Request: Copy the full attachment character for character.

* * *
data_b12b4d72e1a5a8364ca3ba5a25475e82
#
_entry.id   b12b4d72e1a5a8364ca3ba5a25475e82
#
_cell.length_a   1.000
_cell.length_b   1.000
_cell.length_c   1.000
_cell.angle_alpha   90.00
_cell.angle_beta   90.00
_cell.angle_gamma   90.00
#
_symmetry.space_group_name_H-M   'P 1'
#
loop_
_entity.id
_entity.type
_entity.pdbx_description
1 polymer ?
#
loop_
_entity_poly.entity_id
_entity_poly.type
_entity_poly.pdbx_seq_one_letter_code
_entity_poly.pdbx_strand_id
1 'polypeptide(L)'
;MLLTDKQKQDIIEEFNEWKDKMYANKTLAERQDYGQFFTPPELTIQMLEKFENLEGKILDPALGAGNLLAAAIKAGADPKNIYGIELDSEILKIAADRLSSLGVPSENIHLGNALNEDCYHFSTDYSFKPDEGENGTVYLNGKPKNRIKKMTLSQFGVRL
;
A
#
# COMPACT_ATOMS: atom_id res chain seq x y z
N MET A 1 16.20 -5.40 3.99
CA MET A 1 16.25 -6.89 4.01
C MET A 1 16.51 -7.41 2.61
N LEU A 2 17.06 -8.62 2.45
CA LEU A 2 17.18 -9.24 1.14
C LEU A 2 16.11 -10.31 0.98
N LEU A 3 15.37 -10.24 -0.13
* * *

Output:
data_b12b4d72e1a5a8364ca3ba5a25475e82
#
_entry.id   b12b4d72e1a5a8364ca3ba5a25475e82
#
_cell.length_a   1.000
_cell.length_b   1.000
_cell.length_c   1.000
_cell.angle_alpha   90.00
_cell.angle_beta   90.00
_cell.angle_gamma   90.00
#
_symmetry.space_group_name_H-M   'P 1'
#
loop_
_entity.id
_entity.type
_entity.pdbx_description
1 polymer ?
#
loop_
_entity_poly.entity_id
_entity_poly.type
_entity_poly.pdbx_seq_one_letter_code
_entity_poly.pdbx_strand_id
1 'polypeptide(L)'
;MLLTDKQKQDIIEEFNEWKDKMYANKTLAERQDYGQFFTPPELTIQMLEKFENLEGKILDPALGAGNLLAAAIKAGADPKNIYGIELDSEILKIAADRLSSLGVPSENIHLGNALNEDCYHFSTDYSFKPDEGENGTVYLNGKPKNRIKKMTLSQFGVRL
;
A
#
# COMPACT_ATOMS: atom_id res chain seq x y z
N MET A 1 16.20 -5.40 3.99
CA MET A 1 16.25 -6.89 4.01
C MET A 1 16.51 -7.41 2.61
N LEU A 2 17.06 -8.62 2.45
CA LEU A 2 17.18 -9.24 1.14
C LEU A 2 16.11 -10.31 0.98
N LEU A 3 15.37 -10.24 -0.13